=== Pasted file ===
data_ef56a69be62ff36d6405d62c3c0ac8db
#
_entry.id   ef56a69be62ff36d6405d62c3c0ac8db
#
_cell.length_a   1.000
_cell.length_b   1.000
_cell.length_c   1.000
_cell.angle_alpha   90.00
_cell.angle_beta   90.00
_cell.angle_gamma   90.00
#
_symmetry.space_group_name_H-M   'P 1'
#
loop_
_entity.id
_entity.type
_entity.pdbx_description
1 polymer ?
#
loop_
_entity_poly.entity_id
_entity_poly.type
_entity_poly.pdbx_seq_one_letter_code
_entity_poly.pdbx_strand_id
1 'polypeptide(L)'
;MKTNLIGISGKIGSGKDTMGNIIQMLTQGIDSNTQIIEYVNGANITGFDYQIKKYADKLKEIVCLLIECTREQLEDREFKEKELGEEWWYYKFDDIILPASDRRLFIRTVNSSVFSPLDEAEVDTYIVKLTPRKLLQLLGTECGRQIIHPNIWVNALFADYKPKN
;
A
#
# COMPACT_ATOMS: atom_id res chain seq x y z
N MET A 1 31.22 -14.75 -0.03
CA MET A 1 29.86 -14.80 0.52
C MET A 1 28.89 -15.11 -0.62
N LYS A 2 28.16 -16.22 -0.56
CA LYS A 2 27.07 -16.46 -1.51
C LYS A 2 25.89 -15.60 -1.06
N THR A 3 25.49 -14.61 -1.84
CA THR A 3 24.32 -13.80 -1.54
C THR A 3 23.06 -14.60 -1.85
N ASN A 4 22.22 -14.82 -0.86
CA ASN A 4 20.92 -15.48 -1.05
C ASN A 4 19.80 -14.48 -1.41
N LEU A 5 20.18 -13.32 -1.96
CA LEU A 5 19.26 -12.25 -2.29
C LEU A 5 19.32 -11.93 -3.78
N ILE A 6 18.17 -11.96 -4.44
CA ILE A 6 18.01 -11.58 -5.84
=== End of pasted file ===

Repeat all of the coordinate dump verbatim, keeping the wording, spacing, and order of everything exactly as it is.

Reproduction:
data_ef56a69be62ff36d6405d62c3c0ac8db
#
_entry.id   ef56a69be62ff36d6405d62c3c0ac8db
#
_cell.length_a   1.000
_cell.length_b   1.000
_cell.length_c   1.000
_cell.angle_alpha   90.00
_cell.angle_beta   90.00
_cell.angle_gamma   90.00
#
_symmetry.space_group_name_H-M   'P 1'
#
loop_
_entity.id
_entity.type
_entity.pdbx_description
1 polymer ?
#
loop_
_entity_poly.entity_id
_entity_poly.type
_entity_poly.pdbx_seq_one_letter_code
_entity_poly.pdbx_strand_id
1 'polypeptide(L)'
;MKTNLIGISGKIGSGKDTMGNIIQMLTQGIDSNTQIIEYVNGANITGFDYQIKKYADKLKEIVCLLIECTREQLEDREFKEKELGEEWWYYKFDDIILPASDRRLFIRTVNSSVFSPLDEAEVDTYIVKLTPRKLLQLLGTECGRQIIHPNIWVNALFADYKPKN
;
A
#
# COMPACT_ATOMS: atom_id res chain seq x y z
N MET A 1 31.22 -14.75 -0.03
CA MET A 1 29.86 -14.80 0.52
C MET A 1 28.89 -15.11 -0.62
N LYS A 2 28.16 -16.22 -0.56
CA LYS A 2 27.07 -16.46 -1.51
C LYS A 2 25.89 -15.60 -1.06
N THR A 3 25.49 -14.61 -1.84
CA THR A 3 24.32 -13.80 -1.54
C THR A 3 23.06 -14.60 -1.85
N ASN A 4 22.22 -14.82 -0.86
CA ASN A 4 20.92 -15.48 -1.05
C ASN A 4 19.80 -14.48 -1.41
N LEU A 5 20.18 -13.32 -1.96
CA LEU A 5 19.26 -12.25 -2.29
C LEU A 5 19.32 -11.93 -3.78
N ILE A 6 18.17 -11.96 -4.44
CA ILE A 6 18.01 -11.58 -5.84